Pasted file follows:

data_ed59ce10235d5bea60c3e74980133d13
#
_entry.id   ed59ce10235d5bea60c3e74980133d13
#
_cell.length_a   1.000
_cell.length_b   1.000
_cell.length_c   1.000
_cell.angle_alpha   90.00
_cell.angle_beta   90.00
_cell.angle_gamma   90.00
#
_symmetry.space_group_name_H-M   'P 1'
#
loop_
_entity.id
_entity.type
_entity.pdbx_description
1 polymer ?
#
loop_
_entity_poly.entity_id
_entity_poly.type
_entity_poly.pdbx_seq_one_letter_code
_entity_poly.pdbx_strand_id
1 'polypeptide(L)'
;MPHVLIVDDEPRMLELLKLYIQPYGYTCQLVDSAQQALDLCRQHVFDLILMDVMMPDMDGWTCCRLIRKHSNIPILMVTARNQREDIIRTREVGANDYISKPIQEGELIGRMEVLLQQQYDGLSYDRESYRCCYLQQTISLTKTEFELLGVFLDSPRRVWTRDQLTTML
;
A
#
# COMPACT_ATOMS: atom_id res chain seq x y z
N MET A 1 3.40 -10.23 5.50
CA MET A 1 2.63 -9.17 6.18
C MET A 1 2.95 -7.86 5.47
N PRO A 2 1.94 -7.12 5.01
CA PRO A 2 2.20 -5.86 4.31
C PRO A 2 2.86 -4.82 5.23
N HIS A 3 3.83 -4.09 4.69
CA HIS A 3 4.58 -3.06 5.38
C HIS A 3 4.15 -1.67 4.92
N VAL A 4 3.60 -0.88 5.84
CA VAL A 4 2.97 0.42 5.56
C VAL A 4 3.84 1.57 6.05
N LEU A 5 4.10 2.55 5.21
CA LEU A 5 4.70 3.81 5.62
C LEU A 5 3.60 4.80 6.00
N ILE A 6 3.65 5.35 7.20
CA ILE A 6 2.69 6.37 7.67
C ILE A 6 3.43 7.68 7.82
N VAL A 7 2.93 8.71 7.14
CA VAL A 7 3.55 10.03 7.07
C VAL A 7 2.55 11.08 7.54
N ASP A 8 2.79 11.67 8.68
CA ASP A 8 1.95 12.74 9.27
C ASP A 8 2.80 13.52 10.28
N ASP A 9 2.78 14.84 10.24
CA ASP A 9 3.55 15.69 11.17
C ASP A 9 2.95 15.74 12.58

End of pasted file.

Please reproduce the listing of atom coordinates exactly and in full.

data_ed59ce10235d5bea60c3e74980133d13
#
_entry.id   ed59ce10235d5bea60c3e74980133d13
#
_cell.length_a   1.000
_cell.length_b   1.000
_cell.length_c   1.000
_cell.angle_alpha   90.00
_cell.angle_beta   90.00
_cell.angle_gamma   90.00
#
_symmetry.space_group_name_H-M   'P 1'
#
loop_
_entity.id
_entity.type
_entity.pdbx_description
1 polymer ?
#
loop_
_entity_poly.entity_id
_entity_poly.type
_entity_poly.pdbx_seq_one_letter_code
_entity_poly.pdbx_strand_id
1 'polypeptide(L)'
;MPHVLIVDDEPRMLELLKLYIQPYGYTCQLVDSAQQALDLCRQHVFDLILMDVMMPDMDGWTCCRLIRKHSNIPILMVTARNQREDIIRTREVGANDYISKPIQEGELIGRMEVLLQQQYDGLSYDRESYRCCYLQQTISLTKTEFELLGVFLDSPRRVWTRDQLTTML
;
A
#
# COMPACT_ATOMS: atom_id res chain seq x y z
N MET A 1 3.40 -10.23 5.50
CA MET A 1 2.63 -9.17 6.18
C MET A 1 2.95 -7.86 5.47
N PRO A 2 1.94 -7.12 5.01
CA PRO A 2 2.20 -5.86 4.31
C PRO A 2 2.86 -4.82 5.23
N HIS A 3 3.83 -4.09 4.69
CA HIS A 3 4.58 -3.06 5.38
C HIS A 3 4.15 -1.67 4.92
N VAL A 4 3.60 -0.88 5.84
CA VAL A 4 2.97 0.42 5.56
C VAL A 4 3.84 1.57 6.05
N LEU A 5 4.10 2.55 5.21
CA LEU A 5 4.70 3.81 5.62
C LEU A 5 3.60 4.80 6.00
N ILE A 6 3.65 5.35 7.20
CA ILE A 6 2.69 6.37 7.67
C ILE A 6 3.43 7.68 7.82
N VAL A 7 2.93 8.71 7.14
CA VAL A 7 3.55 10.03 7.07
C VAL A 7 2.55 11.08 7.54
N ASP A 8 2.79 11.67 8.68
CA ASP A 8 1.95 12.74 9.27
C ASP A 8 2.80 13.52 10.28
N ASP A 9 2.78 14.84 10.24
CA ASP A 9 3.55 15.69 11.17
C ASP A 9 2.95 15.74 12.58